Travel Trailer or Motorhome?
So you entered your local RV dealership with a crystal clear picture in your mind of what your first motorhome would look like. Two hours later, however, you walked out confused, trying to sort out all the new terms you’ve heard. What’s the difference between a Class A motorhome and a Class C? And how are they different from travel trailers? More importantly, which one is best for you?
This article has been designed to break down each type of RV to help you determine which best fits your lifestyle.
Imagine your house. Now put a steering wheel in it. You’re looking at a Class A motorhome. Class A motorhomes are built on a bus chassis, and therefore can be more than 40 feet long, include any imaginable amenity, and tow a small car, or a “toad,” behind them. Once the motorhome is parked, the driver and passenger seats can be turned around and used for living room furniture. Class A motorhomes are the largest and therefore most expensive RV options.
Because Class B motorhomes are built on a van chassis, they are extremely easy to handle on the road. While Class Bs are the shortest motorhomes on the road, they feature a raised roof for larger living quarters and get great gas mileage.
Class C motorhomes are built on a truck chassis. These motorhomes feature an extra sleeping area over the driver’s cab, making Class Cs attractive for large families. If you are looking for a less-expensive motorhome with the ability to tow a boat or car, a Class C may be the best fit for you.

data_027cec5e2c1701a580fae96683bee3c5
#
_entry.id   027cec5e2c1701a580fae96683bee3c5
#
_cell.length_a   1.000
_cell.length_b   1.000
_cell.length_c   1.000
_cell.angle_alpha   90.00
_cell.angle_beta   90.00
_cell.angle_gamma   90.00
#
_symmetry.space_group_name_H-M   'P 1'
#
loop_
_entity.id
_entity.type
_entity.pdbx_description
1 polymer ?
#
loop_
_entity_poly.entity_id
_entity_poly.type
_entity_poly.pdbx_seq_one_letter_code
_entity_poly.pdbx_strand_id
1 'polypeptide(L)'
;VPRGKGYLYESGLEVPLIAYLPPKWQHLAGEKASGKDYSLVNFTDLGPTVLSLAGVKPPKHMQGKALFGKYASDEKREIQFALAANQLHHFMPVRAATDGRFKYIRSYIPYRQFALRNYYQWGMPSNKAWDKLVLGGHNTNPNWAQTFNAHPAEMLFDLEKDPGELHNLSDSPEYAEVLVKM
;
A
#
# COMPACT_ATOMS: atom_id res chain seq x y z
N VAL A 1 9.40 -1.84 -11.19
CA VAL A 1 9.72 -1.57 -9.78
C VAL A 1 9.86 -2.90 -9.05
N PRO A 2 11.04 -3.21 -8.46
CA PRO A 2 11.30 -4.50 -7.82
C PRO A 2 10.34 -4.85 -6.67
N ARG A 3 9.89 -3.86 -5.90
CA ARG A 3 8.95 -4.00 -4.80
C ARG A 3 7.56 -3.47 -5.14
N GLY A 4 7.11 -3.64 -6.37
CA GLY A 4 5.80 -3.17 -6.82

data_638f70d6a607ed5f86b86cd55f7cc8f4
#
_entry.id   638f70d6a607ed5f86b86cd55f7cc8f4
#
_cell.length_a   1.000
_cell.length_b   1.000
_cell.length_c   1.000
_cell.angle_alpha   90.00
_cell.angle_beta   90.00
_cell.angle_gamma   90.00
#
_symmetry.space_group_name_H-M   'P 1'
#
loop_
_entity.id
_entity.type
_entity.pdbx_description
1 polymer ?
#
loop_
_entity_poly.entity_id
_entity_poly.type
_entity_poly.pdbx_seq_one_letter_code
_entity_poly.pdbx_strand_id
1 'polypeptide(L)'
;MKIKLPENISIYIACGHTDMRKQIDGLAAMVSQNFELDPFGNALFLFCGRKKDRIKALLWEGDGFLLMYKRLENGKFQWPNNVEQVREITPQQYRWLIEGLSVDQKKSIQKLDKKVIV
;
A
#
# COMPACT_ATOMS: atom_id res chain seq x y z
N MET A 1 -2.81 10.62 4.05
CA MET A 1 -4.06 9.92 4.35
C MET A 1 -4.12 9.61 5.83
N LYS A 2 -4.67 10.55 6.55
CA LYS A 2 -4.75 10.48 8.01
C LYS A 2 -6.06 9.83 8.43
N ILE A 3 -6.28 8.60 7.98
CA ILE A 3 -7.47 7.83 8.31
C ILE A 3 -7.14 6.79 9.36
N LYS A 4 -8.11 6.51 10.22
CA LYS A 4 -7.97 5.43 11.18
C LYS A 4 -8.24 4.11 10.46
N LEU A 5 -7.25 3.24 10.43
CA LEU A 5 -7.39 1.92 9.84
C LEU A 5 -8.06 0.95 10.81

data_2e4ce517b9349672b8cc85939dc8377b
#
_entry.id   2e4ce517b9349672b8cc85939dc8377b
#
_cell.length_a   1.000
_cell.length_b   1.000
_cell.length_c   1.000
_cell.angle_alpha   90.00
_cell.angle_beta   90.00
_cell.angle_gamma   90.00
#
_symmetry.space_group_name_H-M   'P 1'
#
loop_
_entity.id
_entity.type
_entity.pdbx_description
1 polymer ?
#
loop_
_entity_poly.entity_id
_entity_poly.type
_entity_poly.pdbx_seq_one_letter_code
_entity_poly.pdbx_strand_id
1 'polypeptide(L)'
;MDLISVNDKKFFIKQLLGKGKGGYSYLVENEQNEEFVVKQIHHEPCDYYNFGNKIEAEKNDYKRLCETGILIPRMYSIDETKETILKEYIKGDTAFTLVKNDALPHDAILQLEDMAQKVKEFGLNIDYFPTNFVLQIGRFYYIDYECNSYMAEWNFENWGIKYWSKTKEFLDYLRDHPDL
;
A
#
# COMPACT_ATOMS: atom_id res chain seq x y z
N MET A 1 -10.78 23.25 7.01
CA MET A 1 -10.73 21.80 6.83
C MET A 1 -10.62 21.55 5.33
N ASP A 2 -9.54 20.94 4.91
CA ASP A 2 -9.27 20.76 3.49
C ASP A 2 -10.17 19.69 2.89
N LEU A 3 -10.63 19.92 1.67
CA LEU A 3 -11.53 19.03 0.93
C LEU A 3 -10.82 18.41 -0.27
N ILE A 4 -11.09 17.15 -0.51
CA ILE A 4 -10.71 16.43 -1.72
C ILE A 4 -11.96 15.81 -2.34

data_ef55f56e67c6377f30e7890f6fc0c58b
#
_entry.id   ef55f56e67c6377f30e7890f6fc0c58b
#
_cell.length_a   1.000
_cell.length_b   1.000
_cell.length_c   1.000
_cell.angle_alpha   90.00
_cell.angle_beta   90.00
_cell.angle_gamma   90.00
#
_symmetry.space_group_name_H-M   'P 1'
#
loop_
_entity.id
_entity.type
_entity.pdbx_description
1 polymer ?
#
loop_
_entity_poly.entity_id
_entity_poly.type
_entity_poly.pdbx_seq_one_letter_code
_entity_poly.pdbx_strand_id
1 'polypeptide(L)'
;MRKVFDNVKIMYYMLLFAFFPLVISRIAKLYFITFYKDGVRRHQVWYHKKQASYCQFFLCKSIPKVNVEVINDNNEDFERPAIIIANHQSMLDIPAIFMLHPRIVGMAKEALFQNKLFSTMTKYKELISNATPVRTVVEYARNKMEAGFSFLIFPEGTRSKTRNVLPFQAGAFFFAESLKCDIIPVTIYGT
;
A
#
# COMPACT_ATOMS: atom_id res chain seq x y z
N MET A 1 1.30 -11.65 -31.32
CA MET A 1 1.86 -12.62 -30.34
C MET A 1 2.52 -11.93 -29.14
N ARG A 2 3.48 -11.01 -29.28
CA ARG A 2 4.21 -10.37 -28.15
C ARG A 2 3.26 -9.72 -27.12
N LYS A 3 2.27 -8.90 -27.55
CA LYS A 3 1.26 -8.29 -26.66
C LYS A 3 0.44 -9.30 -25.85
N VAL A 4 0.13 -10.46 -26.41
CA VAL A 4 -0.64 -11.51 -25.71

Fifth Wheel/Travel Trailer
A fifth wheel and a travel trailer similar, yet serve two different types of audiences. Fifth wheels hitch in the bed of a truck and can be as large and luxurious as a traditional motorhome. Travel trailers, on the other hand, can be towed by trucks, vans or sometimes even heavy cars. Fifth wheels are generally more expensive than travel trailers but more affordable than motorhomes. For families who already own a large truck or are looking for more luxurious travel accommodations, a fifth wheel may work better. For families who require less living space or want to use their own car or van for travel and storage, on the other hand, a travel trailer may best fit their lifestyle.
Pop ups and campers are smaller and cheaper than most other travel options. Pop up trailers can be towed flat, then expanded at a campsite. Campers are so small that they can be slid into the bed of a pickup truck. Both campers and pop-up trailers make excellent startup trailers for small families of one to three people who happen to be weekend warriors rather than full-time campers.
This article has been presented by RV World, a Florida RV dealership with lots in both Nokomis and Lakeland.
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